The success or failure of the 1st October depends on the importance it has at international level and even more, on the information that Europeans reach about. For this reason today I have decided to translate an interesting article published in La Vanguardia, by Manuel Castells.
Obviously my English is not the best,f its author had written it in English, now I would be talking about something else. But, I think this is one of those essential articles to understand what is happening in Catalonia and Spain, far from radicalism. For this reason, I have translated it, the best I have known. I beg your pardon in advance
by Manuel Castells
After all, there was no negotiation, no glimmer of it. Pure and hard repression. Judicialized and personalized, as in the modern authoritarian regimes that cover their shame with the vine leaves of the courts. And on a scale never seen in contemporary Europe, threatening hundreds of elected officials and, potentially, thousands of people if concrete generalized intimidation to volunteers registered to help the referendum. Let us remember that it is not a matter of repressing the independence of Catalonia, but simply holding a consultation in which citizens can freely vote on their country project. This is not a trivial distinction since, according to reliable surveys, less than half of the Catalans would be in favor of independence while three quarters of the population support the right to decide. It is difficult to understand, under these conditions, the obstinacy of the PP and its government in blocking any movement that implies a free and guaranteed vote.
They reproached the Government for not having guarantees for that referendum. How are they going to be if they do not give legal scope for their preparation? If one followed the example of truly democratic countries such as the United Kingdom with Scotland or Canada with Quebec, independence would lose the referendum and from that there would be a reasonable negotiation for greater autonomy for the more dynamic nation (alidad) of the Spanish State. But watch out, because the PP / Citizens is a machine to create independence supporter, and if they continue humiliating and provoking in a while the confrontation will be even more bitter and the clamor for independence can be irrepressible.
And yet, I miss it wrong. As has always been the history of Spain, an autocratic state throughout the centuries. With the brief interregnum of a Republic immediately assaulted by the demons of imperial nostalgia. And finally, with the transition to a democratic transition that gave way to a probation and conditional release for those who did not communize with monarchical unitary Spain, despite Article 2 of the Constitution. And here we are again, in a confrontation aggravated by the internal fracture of Catalan society, after a process disastrously managed by the Spanish state and Catalan nationalism. Although the stronger always have greater responsibility in disasters.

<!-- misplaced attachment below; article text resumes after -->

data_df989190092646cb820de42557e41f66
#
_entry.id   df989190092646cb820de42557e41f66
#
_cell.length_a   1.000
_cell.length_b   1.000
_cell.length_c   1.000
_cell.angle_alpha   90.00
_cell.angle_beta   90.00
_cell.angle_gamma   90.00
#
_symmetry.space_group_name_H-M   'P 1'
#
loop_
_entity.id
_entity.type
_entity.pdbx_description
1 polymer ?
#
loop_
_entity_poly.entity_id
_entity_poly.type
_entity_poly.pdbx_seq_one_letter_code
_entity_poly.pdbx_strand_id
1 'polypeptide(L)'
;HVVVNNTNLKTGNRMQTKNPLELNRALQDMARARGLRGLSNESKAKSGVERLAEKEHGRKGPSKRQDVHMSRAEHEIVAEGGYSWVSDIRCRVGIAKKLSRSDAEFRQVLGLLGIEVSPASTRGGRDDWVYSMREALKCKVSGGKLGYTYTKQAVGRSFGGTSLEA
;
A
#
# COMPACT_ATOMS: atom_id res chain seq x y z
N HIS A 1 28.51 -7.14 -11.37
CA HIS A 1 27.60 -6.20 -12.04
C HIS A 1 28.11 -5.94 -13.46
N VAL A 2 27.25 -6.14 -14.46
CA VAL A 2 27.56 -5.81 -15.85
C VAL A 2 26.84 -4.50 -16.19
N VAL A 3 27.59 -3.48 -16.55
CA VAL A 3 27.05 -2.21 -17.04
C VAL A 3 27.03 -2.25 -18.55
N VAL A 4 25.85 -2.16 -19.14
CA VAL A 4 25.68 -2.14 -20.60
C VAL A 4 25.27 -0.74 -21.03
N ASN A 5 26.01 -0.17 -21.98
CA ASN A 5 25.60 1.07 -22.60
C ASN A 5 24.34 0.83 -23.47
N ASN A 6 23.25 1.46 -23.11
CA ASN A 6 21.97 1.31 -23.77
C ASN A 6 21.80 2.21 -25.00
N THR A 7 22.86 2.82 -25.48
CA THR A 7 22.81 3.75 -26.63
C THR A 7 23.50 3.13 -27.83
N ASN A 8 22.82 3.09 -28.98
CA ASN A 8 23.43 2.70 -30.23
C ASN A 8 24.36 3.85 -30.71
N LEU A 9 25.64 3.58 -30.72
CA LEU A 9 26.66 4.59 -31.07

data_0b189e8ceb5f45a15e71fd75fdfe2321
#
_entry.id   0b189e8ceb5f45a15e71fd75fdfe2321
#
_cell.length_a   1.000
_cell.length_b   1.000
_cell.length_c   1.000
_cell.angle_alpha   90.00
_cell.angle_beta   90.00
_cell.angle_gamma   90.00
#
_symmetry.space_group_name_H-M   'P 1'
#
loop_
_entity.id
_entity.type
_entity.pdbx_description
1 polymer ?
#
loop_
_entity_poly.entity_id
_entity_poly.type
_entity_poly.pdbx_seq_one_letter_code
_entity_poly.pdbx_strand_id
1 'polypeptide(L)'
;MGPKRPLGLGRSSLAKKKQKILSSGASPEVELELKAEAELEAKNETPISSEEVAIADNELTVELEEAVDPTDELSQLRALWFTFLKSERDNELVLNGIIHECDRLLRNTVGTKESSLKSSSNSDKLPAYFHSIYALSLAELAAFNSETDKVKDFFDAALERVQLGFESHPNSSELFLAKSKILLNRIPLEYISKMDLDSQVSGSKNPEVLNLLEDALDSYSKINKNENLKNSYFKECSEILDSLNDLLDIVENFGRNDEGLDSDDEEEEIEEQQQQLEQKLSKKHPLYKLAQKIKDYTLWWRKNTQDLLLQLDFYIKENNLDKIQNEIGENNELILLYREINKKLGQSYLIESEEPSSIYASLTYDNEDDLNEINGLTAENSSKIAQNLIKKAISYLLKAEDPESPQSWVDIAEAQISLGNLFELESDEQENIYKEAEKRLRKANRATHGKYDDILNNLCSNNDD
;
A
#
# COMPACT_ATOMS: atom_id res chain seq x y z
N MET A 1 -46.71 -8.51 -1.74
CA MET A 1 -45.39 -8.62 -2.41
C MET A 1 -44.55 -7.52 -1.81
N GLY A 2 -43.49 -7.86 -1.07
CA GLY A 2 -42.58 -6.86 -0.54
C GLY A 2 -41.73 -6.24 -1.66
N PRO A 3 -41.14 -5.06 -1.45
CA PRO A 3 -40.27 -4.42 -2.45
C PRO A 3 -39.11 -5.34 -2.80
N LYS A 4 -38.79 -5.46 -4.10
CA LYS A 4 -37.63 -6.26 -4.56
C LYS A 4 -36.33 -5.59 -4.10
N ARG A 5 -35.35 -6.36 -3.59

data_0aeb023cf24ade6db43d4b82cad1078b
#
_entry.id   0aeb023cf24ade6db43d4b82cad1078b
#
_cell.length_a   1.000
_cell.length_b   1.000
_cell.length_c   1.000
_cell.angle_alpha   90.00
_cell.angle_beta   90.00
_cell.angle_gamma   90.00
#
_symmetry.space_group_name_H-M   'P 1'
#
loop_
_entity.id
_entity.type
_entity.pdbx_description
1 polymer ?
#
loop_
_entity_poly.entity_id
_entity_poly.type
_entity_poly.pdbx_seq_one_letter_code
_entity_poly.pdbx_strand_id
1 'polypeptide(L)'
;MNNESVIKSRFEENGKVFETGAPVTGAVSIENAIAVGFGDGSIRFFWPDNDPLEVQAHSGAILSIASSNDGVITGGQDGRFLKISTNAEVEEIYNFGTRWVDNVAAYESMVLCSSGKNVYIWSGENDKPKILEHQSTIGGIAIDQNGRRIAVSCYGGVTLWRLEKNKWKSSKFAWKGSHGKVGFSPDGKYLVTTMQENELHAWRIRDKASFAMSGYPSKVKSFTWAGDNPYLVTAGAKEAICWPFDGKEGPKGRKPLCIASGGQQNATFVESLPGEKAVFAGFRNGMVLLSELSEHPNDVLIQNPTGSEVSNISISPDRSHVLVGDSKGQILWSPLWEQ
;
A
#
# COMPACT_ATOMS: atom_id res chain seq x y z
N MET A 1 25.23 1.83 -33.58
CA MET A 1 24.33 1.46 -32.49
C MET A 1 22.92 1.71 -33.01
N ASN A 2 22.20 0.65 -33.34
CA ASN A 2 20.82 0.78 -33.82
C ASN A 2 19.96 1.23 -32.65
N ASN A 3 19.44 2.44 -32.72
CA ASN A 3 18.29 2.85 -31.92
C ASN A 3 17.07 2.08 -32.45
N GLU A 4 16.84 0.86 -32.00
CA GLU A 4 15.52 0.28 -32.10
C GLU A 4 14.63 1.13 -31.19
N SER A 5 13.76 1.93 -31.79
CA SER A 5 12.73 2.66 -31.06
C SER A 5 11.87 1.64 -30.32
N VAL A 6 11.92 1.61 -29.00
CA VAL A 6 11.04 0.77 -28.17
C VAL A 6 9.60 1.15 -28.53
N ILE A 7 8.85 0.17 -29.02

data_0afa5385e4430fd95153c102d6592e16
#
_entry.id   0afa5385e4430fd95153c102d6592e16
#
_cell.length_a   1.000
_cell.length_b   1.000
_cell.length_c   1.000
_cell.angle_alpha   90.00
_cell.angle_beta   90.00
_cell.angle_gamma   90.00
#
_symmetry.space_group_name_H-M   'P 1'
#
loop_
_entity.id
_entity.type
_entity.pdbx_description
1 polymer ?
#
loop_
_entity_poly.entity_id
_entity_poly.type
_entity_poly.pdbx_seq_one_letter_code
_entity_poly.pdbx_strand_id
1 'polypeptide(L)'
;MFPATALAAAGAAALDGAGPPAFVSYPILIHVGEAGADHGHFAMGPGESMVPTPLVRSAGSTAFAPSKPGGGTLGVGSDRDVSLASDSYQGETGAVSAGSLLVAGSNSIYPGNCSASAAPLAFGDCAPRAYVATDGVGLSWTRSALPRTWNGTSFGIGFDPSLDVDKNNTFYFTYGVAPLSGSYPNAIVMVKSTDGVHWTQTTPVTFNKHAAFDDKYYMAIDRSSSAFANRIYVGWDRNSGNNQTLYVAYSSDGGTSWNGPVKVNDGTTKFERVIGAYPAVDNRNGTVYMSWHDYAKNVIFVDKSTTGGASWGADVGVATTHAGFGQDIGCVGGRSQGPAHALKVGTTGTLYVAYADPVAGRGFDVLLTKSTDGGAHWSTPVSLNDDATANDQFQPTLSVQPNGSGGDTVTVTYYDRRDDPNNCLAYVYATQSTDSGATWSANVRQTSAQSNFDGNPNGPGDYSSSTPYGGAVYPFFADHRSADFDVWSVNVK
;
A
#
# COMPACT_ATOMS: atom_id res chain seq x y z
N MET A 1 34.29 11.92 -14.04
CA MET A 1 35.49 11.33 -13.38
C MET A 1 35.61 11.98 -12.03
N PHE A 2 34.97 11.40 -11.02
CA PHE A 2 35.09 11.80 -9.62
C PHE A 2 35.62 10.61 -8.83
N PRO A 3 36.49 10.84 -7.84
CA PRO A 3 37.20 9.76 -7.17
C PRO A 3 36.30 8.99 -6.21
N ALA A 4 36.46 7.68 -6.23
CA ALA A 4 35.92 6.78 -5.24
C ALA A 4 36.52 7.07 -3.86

The repressive strategy designed since Moncloa, long ago, is intended astute. Instead of intervening institutions of self-government, people are repressed. Using prosecutors addicts, judges and Mossos (as long as you can) to interrogate, arrest, prosecute, fine, confiscate assets and if applicable, pre-trial jail and conviction. Thus dead the dogs, (reference to the Spanish expression “dead the dog, dead the rage”) even if they are hundreds or thousands, dead the rauxa (Catalan expression that describes: impetus, courage, bravery. with a point of apparent irrationality) . Brilliant, they think. We will not remove the tanks, but we will neutralize the leaders and the others will enter the fold. And if not, worse for them because from here there is no other exit than the rule of the law. A Spanish law that precisely millions of Catalans, not four agitators, refuse.
Back to the politics of fear that has dominated our history. Taking advantage of the corruption of the Catalan presidential party (not superior to the PP), the clumsiness of the debate in the Parliament and the mistakes of strategy in the fragile coalition for independence. All seems to indicate, Rajoy thinks, that without excessive cost of national and international public opinion, could be extirpated Catalan independence for some time and win the election as a champion of Spain, large and free. But it will not be that easy. In fact, we have entered into a protracted, far-reaching conflict. First, indiscriminate repression will generate solidarity movements in the population and in politics. Beginning with the first and decisive agreement with the charismatic Ada Colau that seems to have found the formula to make possible the voting in Barcelona without transgressing legal forms that put in danger to officials and institution. What is more, many undecided citizens, generally left-wing voters, are likely to step forward in the face of growing indignation over the violation of political rights that concern us all. It is no longer about independence, but about dignity.
Other articles by Manuel Castells
Photo from Reuters world news